1 Field assessment of avocado rootstock selections for resistance to Phytophthora root rot L. A. Smith A, E. K. Dann B, K. G. Pegg A and A. W. Whiley C A Agri-Science Queensland, Department of Employment, Economic Development and Innovation, Ecosciences Precinct, 41 Boggo Rd, Dutton Park, QLD, Australia B Queensland Alliance for Agriculture and Food Innovation, University of Queensland, Ecosciences Precinct, 41 Boggo Rd, Dutton Park, QLD, Australia C Sunshine Horticultural Services, 287 Dulong Rd, Nambour, 4560, QLD, Australia Corresponding author: Elizabeth K. Dann, Keywords: Phytophthora cinnamomi Abstract The use of Phytophthora cinnamomi (Pc) resistant rootstocks has become an increasingly useful tool in the integrated management of Phytophthora root rot (PRR) in avocado orchards. Field trials have been conducted at three locations in the eastern production areas of Australia since December 2005 in replant land with a history of PRR to assess the performance of rootstock selections. Seedling and clonally-propagated rootstocks were included from a range of currently used rootstocks as well as material selected from trees which had survived for many years despite high Pc pressure, ie. escape trees. All rootstocks were grafted with Hass scions. New selections SHSR-02, SHSR-04, ungrafted Hass (rooted cuttings from clonal propagation) and the commercially available rootstock Dusa TM were found to be consistently better survivors and healthier over time compared to other rootstocks including Reed, Velvick and A10. Superior health was often associated with increased tree height and trunk girth. Reed was consistently highly susceptible, and had the lowest yields at a site with relatively low PRR pressure where tree health of Reed only was compromised by Pc. Soil baiting and root isolations confirmed the presence and infectivity of Pc in soils at the field sites. The trials clearly demonstrated the advantage of using rootstocks able to withstand high Pc pressure when establishing new avocado orchards, particularly in replant land. EVALUACIÓN DE CAMPO EN PIES DE INJERTO DE AGUACATES SELECCIONADOS PARA LA RESISTENCIA A LA PUDRICIÓN DE RAÍZ POR PHYTOPHTHORA El uso de pies de injerto, en cultivos de aguacate, resistentes a Phytophthora cinnamomi (Pc) se ha convertido en una herramienta útil para el manejo integrado de la pudrición de raíz por Phytophthora (PRR). Para evaluar el comportamiento de los pies de injerto seleccionados, se realizaron trabajos de campo en tres lugares del Este de Australia desde 2005 en tierras replantadas en donde se había reportado la presencia de PRR. Para ello se incluyeron pies de injerto propagados por semilla o clonados como también material seleccionado de árboles los cuales han sobrevivido muchos años a pesar de la alta presión ocasionada por Pc, por ejemplo escape. Todos los pies de injerto fueron injertados con vástagos de Hass. Se encontró que nuevas variedades de Hass no injertadas (esquejes enraizados por propagación clonal), SHSR-02 y SHSR-04, sobrevivieron y fueron más sanos que otros pies de injerto incluyendo Reed, Velvick y A10. La salud es asociada con el aumento de la altura y grosor del tronco del árbol. Reed es altamente susceptible y el rendimiento más bajo en lugares de baja presión ocasionada por PRR en donde la salud de Reed solo era comprometida por Pc. Muestras de suelo y raíces aisladas confirma la presencia e infección por Pc. Los ensayos demostraron claramente la ventaja al establecer nuevos cultivos de aguacate, especialmente en tierras replantadas, al utilizar aquellos pies de injerto que pueden soportar altas presiones ocasionadas por Pc.
2 Introduction Phytophthora root rot (PRR), caused by the oomycete pathogen Phytophthora cinnamomi (Pc) is ubiquitous within avocado production areas in Australia and overseas, and is considered the most destructive and important disease. Its impact is currently reduced using an integrated approach including cultural (mulching, adequate drainage and optimal nutrition), chemical (potassium phosphonate) and genetic approaches (breeding and selection of resistant or tolerant rootstocks). Recent selections, identified and developed from trees which have survived for some years in the presence of Pc, have been included in field trials at three sites, known to have high Pc populations. Their growth and survival was monitored over time, since planting in late 2005 and early The majority of this work has recently been published (Smith et al. 2011) and the reader is referred to the publication for full details. Materials and Methods All details of field trials conducted to assess establishment, survival and performance of a range of rootstock material are described in a recent publication of this work, and will not be repeated in detail here. See paper by (Smith et al. 2011). Very briefly, 3 sites were chosen on commercial avocado orchards which had a history of severe Phytophthora root rot in trees prior to bulldozing the block. The sites were at Duranbah, northern NSW, Hampton, south-east Queensland and Childers, central Queensland. Several trees of each rootstock (with Hass scions) were planted at each site. Trees were sourced from our collaborator, Dr Tony Whiley, and also from Anderson s Nursery and Birdwood Nursery. Rootstocks included those recovered from escape trees, that is, those which have survived for long periods despite high P. cinnamomi pressure. Trees were treated with phosphonate and metalaxyl for the establishment period, to allow vigorous growth and favourable root:shoot ratio such that they had the opportunity to express resistance once Pc protection measures were discontinued. Trees were assessed regularly for canopy health, on a 0 to 10 scale (Darvas et al. 1984), and fruit yields (weight and pieces of fruit per tree) were collected in 2009 and Results and discussion Full details of this work are available in Smith et al, 2011, and for copyright reasons, will not be duplicated here. Briefly, two selections SHSR-02 and SHSR-04, as well as ungrafted Hass and the commercial rootstock Dusa were significantly better survivors and were healthier over time than other rootstocks including Velvick (from various sources), Duke 7, A8, A10, Reed, Latas, Rigato and Barr Duke. Reed was consistently highly susceptible and most of these trees had died within the 4 year assessment period. Superior tree health was often associated with increased tree height and trunk girths (Smith et al. 2011). The study demonstrated variation in establishment of trees under high disease pressure, for example at the Duranbah, NSW site (Plate 1), tree health after 2 years ranged from 2.7 to 8.5, (on a scale where 10 = dead), compared with under a lower disease pressure at the Childers QLD site 3 years after planting where tree health ranged from 0 (healthy) to 2.2. In other words, trees thrived under lower Pc pressure at Childers in the first 3 years of the trial. More recent data on health of trees in the Childers trial, and fruit yields, is presented in Table 1 (not included in above mentioned publication). At 4 and 4.5 years after planting, the effects of Phytophthora root rot were becoming more apparent, with trees on Reed rootstock scoring an average of 6.7 and 6, respectively (compared to a maximum of 2.2 in previous years). Trees on Reed rootstock were significantly less healthy than all others except Velvick seedling (Anderson) at both assessment times, and A8 and A10 assessed 4.5 years after planting (Table 1). The healthiest trees were on Dusa and Latas rootstock. Despite having the healthiest canopies, Dusa and Latas were not the highest yielding rootstocks in 2010, having yields of 80% and 88% those of the highest yielding rootstock Velvick seedling (Simpson). Reed rootstock yielded very poorly, with only 30% the weight of fruit compared to Velvick seedling (Simpson). This poor performance could be due to its relative ill thrift, and known high susceptibility to PRR. Root examination, selective isolation of roots on selective media and lupin baiting for Phytophthora confirmed an extremely high population of P. cinnamomi at all trial sites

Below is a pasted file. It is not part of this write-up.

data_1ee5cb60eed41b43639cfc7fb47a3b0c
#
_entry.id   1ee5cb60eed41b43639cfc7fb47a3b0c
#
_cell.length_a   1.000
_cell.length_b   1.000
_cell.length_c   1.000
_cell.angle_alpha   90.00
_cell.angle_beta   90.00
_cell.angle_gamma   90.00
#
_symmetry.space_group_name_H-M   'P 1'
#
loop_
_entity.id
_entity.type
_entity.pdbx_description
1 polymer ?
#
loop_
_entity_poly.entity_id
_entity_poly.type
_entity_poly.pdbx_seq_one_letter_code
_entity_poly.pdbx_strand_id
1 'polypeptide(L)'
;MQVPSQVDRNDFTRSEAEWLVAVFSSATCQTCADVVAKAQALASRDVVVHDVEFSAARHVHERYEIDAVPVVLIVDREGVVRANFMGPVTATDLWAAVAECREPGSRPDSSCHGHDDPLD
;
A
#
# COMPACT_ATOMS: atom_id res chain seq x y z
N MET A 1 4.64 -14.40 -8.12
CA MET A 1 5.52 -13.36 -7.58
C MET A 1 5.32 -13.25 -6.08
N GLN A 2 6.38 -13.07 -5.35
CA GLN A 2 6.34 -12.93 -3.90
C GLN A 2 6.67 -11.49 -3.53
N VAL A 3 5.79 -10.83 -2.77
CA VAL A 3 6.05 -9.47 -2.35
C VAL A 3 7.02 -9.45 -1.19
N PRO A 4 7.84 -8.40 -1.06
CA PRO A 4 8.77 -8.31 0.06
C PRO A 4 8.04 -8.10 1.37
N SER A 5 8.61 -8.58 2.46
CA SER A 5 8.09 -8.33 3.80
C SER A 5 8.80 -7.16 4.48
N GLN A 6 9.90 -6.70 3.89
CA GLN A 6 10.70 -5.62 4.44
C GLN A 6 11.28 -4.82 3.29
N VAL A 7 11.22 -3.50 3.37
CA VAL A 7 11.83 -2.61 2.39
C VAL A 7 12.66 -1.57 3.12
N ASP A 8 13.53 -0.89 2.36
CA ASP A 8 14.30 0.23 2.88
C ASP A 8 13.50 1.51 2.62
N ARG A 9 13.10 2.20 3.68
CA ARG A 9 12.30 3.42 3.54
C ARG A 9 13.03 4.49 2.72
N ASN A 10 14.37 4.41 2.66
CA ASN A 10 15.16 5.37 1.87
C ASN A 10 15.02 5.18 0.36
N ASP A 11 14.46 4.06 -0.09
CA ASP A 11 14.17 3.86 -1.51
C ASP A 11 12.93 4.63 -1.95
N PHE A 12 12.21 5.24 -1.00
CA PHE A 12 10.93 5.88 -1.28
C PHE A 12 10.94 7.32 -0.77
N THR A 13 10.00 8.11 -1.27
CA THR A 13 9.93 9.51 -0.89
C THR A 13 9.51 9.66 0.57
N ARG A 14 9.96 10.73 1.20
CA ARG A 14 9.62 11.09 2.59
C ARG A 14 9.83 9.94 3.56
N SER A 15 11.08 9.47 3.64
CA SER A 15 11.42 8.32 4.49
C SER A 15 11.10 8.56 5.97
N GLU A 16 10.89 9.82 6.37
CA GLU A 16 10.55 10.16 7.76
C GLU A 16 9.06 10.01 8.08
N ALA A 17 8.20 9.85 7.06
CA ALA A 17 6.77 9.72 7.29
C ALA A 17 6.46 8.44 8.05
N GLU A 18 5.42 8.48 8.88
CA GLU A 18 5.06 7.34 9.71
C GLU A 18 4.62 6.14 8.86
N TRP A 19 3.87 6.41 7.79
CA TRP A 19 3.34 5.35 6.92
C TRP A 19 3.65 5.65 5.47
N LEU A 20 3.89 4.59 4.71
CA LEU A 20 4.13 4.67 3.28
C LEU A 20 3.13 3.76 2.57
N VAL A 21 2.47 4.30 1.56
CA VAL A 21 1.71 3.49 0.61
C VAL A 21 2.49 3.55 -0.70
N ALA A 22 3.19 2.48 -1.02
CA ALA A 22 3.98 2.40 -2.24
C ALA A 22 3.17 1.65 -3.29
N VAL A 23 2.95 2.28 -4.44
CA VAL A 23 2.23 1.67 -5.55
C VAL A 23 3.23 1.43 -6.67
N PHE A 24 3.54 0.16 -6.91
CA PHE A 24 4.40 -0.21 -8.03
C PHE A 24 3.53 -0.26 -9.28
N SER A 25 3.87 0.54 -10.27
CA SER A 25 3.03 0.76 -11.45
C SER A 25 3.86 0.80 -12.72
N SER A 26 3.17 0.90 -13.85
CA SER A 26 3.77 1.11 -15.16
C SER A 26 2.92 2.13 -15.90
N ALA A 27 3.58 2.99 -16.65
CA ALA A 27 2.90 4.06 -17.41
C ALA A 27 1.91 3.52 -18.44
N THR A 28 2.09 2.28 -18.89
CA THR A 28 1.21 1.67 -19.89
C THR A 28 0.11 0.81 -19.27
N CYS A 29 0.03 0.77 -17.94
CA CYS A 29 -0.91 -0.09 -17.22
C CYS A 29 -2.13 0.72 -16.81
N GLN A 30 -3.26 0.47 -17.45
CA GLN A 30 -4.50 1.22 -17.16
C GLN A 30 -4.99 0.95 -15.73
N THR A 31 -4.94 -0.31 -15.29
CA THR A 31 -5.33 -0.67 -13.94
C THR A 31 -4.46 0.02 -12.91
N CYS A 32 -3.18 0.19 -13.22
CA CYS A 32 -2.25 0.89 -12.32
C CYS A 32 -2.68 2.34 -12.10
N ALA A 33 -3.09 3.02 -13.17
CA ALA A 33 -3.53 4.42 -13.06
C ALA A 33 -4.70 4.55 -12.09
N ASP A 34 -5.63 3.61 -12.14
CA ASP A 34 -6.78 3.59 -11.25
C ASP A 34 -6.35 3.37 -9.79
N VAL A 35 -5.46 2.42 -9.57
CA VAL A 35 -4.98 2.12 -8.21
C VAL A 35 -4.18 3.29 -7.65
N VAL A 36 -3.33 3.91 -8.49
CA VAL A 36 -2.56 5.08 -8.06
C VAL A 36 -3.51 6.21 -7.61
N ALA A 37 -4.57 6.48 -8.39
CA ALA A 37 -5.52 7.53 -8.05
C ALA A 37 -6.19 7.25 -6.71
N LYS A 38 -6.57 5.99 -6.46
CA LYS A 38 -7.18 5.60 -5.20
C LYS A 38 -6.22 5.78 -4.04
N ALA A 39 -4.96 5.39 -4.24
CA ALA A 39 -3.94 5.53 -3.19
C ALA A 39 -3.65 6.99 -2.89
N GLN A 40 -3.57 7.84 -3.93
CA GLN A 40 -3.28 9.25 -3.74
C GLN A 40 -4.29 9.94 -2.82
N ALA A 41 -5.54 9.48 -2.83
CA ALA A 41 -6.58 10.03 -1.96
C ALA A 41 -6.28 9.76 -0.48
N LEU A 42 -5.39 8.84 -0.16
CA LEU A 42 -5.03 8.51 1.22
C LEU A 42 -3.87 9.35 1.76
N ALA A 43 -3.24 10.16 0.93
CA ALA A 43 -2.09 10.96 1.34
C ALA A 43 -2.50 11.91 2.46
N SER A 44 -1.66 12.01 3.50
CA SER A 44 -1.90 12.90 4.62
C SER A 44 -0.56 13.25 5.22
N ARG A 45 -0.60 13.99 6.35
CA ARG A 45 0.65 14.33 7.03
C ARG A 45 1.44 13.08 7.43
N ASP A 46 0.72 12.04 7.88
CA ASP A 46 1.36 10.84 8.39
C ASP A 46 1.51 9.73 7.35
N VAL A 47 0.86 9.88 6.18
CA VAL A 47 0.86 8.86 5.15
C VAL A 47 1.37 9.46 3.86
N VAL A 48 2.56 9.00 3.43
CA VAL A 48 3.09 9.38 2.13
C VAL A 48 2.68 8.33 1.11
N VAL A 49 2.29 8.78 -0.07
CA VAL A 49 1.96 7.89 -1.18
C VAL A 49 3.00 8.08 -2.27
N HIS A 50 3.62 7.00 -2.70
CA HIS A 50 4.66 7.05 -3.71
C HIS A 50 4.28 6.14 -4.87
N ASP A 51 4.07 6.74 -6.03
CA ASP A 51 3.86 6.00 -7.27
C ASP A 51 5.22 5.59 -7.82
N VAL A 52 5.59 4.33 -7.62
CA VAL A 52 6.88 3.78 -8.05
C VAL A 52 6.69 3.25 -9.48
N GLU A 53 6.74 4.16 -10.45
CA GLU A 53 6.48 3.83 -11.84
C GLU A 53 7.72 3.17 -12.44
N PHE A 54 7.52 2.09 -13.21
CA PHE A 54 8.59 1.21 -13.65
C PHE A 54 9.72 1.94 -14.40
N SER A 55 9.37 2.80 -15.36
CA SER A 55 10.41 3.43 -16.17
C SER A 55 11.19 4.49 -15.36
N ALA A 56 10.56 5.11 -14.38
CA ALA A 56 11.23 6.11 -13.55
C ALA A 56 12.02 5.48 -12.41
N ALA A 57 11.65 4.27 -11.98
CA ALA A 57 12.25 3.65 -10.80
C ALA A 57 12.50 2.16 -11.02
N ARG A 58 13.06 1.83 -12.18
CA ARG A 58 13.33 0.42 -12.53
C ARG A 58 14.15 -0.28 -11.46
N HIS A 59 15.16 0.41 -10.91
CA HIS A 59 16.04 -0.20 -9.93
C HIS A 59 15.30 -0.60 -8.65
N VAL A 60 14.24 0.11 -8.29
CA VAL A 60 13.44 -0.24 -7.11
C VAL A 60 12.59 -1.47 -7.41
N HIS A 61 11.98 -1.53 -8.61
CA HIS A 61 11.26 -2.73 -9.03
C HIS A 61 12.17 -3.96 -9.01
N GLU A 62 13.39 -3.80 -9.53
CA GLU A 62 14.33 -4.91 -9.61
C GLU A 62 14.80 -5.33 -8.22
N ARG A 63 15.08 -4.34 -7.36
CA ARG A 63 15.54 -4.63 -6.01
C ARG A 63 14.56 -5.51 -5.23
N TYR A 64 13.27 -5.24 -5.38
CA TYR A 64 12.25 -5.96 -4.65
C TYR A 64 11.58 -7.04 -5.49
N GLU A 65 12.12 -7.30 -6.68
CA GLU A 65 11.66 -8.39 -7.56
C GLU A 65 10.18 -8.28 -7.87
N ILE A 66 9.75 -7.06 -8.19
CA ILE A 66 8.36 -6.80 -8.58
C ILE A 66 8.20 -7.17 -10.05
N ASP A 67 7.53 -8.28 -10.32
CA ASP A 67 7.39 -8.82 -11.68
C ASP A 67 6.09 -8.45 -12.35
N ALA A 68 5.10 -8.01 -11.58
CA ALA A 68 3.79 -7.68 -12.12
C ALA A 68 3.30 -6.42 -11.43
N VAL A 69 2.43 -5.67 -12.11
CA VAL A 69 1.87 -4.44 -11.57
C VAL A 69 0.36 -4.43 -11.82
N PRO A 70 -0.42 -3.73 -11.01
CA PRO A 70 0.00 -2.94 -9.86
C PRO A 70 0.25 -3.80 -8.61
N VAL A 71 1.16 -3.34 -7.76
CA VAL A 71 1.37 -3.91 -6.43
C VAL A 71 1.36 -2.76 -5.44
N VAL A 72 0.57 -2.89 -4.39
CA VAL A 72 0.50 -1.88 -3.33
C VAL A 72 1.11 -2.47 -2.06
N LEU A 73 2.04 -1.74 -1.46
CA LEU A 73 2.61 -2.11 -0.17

3 Rootstock selections with increased establishment and survival capability under high Phytophthora root rot (PRR) disease pressure have been identified in this project. Selections SHSR-02, SHSR- 04, ungrafted Hass (rooted cuttings from clonal propagation), and the commercial rootstock Dusa were significantly healthier over time than other rootstocks, including many commercially grown such as Reed, Velvick and Duke 7. There is very little evidence for the source and/or mechanisms of the observed tolerance, and further research on the G x E (genotype x environment) interactions, root regeneration capacity, biochemical and/or genetic markers (as discussed in (Smith, Dann et al. 2011) is necessary. Also of interest in the current study was the superior performance of ungrafted Hass in one trial (results not presented here), and raises the question about whether grafting in some situations may exacerbate either root or canopy/fruit diseases, due to potential physiological stress imposed. This issue will be investigated further.
4 Plate 1 Rootstock trial at Duranbah, NSW, demonstrating healthy tree on SHSR-04 selection among less thrifty trees SHSR-04
5 Table 1 Average health and yield of trees grafted to different rootstocks in the Childers trial, established in May 2006 Rootstock Tree health at 4 years Tree health at 4.5 years Crop Weight per tree (kg) Pieces of Fruit/tree Velvick seedling (Lynwood) 3.8 bcd 3.0 bcd 80.0 a 329 a Latas clonal 2.7 cd 2.5 cd 70.4 ab 268 ab A8 seedling 3.9 bcd 4.1 abc 68.2 ab 289 ab Dusa clonal 2.4 d 1.2 d 64.7 ab 240 abc A10 seedling 4.3 bc 4.2 abc 56.9 abc 250 abc Velvick seedling (Anderson) 5.1 ab 4.9 ab 46.3 bcd 191 bcd Velvick clonal (Whiley) 4.9 b 3.8 bc 35.2 cd 144 cd Reed seedling 6.7 a 6.0 a 23.9 d 97 d Average tree (canopy) health ratings were assessed using a rating scale of 0-10, where 0 = healthy and 10 = dead, at approx. 4 and 4.5 years after planting. Yield parameters assessed 4 years after planting. Mean values within columns followed by the same letter are not significantly different at P = Acknowledgements The avocado disease management projects, AV07000 and AV10001, have been funded by the Australian Federal Government through its agency Horticulture Australia Ltd with levy support from Avocados Australia Ltd. References Darvas JM, Toerien JC, Milne DL (1984) Control of avocado root rot by trunk injection with phosethyl- Al. Plant Disease 68, Smith LA, Dann EK, Pegg KG, Whiley AW, Giblin FR, Doogan V, Kopittke R (2011) Field assessment of avocado rootstock selections for resistance to Phytophthora root rot. Australasian Plant Pathology 40,